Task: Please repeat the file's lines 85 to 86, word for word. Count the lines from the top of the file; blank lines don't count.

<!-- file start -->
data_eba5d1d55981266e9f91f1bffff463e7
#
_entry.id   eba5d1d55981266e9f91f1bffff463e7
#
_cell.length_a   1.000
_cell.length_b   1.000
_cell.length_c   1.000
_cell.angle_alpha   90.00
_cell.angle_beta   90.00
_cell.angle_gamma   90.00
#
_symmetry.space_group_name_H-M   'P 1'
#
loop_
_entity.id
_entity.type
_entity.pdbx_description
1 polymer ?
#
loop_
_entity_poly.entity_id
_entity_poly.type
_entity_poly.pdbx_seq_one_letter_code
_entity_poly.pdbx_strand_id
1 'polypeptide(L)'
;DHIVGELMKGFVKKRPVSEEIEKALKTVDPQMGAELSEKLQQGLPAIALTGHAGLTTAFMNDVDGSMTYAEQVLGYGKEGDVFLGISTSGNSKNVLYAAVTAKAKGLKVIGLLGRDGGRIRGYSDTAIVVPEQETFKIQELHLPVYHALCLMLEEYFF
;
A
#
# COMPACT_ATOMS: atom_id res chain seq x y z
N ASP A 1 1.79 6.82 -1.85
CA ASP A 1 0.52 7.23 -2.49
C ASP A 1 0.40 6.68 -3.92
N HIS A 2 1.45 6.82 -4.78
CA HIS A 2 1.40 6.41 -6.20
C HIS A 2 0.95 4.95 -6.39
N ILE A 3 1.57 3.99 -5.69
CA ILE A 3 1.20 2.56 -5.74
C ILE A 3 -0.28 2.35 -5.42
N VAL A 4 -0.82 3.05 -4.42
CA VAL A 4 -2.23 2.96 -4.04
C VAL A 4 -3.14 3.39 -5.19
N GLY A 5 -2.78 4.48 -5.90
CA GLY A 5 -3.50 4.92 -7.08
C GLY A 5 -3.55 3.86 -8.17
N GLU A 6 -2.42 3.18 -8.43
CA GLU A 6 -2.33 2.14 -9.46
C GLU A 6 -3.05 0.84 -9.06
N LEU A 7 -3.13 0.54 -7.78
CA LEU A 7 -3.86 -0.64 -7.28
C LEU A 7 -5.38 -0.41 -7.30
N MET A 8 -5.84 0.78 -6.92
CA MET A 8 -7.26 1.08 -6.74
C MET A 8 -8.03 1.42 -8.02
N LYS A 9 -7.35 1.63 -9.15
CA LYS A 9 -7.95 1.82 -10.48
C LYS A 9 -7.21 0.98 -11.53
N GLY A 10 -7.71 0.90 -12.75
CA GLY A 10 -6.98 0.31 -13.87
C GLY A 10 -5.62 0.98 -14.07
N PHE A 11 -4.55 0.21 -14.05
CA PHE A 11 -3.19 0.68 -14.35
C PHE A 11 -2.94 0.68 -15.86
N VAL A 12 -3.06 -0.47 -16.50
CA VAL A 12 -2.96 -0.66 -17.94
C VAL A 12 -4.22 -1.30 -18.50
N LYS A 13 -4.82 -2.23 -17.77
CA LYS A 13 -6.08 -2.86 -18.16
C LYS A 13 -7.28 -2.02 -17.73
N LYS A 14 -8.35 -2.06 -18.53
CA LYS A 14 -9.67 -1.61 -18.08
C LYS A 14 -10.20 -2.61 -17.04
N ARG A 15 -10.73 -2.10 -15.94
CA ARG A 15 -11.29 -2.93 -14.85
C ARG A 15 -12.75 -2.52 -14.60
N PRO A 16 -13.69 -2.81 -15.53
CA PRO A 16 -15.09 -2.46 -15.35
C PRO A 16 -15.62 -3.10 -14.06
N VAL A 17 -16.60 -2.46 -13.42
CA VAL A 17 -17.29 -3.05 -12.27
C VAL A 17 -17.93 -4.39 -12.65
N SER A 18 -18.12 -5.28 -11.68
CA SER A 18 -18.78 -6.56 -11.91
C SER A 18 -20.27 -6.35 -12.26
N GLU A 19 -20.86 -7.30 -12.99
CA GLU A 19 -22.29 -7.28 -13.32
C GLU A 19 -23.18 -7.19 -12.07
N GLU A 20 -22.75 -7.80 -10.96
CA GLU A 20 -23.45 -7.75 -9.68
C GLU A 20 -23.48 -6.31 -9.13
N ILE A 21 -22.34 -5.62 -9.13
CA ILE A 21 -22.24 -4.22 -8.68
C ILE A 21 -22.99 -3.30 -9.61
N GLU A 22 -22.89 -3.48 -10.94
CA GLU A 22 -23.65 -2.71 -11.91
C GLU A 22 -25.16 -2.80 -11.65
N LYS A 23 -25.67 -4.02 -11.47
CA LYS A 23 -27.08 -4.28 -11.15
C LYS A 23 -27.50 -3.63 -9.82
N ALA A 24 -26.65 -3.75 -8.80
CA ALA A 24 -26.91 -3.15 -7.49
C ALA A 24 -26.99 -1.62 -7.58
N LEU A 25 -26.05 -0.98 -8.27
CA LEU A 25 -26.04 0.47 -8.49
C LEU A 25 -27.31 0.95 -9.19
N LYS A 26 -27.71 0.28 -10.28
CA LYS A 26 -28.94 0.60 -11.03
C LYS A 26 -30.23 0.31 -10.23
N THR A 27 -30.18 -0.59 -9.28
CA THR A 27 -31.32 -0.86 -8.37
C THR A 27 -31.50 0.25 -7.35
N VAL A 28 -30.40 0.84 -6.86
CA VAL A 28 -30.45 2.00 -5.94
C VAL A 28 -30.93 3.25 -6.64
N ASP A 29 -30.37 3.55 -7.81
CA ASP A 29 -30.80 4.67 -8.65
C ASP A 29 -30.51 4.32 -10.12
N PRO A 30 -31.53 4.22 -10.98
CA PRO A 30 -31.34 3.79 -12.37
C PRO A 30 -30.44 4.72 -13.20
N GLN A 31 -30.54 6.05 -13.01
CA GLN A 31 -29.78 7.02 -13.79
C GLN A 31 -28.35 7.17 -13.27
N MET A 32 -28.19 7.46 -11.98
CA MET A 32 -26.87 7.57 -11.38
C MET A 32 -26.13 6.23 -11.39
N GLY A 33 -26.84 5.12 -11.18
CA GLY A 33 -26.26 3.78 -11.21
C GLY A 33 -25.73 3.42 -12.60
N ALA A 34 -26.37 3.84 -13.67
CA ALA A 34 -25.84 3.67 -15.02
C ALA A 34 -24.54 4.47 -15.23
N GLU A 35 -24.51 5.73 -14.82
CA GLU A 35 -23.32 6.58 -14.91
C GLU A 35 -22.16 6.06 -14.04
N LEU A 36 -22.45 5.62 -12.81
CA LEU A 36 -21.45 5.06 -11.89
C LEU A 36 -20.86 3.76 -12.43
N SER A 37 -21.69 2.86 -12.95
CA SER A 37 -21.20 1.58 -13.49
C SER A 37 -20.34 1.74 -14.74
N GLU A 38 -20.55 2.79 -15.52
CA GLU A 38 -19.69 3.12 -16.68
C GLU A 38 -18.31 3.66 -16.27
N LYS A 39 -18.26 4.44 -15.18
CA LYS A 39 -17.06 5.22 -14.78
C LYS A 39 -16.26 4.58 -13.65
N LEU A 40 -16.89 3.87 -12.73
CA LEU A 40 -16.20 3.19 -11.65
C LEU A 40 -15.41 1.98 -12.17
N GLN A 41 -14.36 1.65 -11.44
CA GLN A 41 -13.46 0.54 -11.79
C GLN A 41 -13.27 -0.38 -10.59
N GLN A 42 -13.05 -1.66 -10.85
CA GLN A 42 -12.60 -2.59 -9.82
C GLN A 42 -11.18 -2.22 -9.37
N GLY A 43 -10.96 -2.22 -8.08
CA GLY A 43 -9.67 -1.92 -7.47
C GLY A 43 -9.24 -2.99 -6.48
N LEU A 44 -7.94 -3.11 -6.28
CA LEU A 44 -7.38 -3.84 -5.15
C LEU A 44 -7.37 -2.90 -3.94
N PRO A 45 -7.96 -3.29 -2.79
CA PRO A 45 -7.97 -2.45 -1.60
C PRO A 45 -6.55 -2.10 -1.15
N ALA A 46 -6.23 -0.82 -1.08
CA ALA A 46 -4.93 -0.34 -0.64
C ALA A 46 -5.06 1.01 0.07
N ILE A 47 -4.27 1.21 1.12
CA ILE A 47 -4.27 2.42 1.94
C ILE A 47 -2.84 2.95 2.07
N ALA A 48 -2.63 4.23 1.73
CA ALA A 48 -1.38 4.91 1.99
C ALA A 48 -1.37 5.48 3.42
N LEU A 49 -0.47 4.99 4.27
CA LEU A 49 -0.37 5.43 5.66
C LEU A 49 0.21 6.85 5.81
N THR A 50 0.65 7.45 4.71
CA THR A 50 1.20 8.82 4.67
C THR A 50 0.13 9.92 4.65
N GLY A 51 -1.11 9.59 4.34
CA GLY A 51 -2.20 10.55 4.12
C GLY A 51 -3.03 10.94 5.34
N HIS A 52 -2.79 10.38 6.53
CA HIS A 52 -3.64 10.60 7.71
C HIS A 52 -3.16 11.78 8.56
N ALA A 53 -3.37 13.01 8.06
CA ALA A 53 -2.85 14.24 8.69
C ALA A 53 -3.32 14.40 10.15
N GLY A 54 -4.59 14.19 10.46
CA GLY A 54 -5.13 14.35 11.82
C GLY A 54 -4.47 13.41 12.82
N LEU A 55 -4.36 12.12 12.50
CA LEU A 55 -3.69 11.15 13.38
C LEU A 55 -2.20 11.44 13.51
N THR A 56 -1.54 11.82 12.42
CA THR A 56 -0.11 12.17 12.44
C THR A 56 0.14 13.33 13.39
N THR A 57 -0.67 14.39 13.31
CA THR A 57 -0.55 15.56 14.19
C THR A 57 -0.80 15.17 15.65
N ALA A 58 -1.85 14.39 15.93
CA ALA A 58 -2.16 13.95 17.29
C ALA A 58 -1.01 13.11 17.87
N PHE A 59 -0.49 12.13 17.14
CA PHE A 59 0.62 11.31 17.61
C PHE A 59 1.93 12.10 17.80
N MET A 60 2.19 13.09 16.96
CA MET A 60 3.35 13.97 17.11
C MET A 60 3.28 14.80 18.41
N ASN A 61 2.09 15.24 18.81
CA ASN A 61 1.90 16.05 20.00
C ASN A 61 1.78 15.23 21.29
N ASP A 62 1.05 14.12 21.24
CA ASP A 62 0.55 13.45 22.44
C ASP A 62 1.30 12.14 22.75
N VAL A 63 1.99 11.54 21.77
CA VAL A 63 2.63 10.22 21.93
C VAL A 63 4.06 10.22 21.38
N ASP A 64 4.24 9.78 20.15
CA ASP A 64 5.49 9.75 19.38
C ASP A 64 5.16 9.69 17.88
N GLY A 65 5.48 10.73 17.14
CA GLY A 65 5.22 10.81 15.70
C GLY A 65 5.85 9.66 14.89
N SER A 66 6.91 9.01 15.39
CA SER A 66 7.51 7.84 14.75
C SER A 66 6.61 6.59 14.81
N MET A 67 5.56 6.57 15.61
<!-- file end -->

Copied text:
N GLU A 19 -20.86 -7.30 -12.99
CA GLU A 19 -22.29 -7.28 -13.32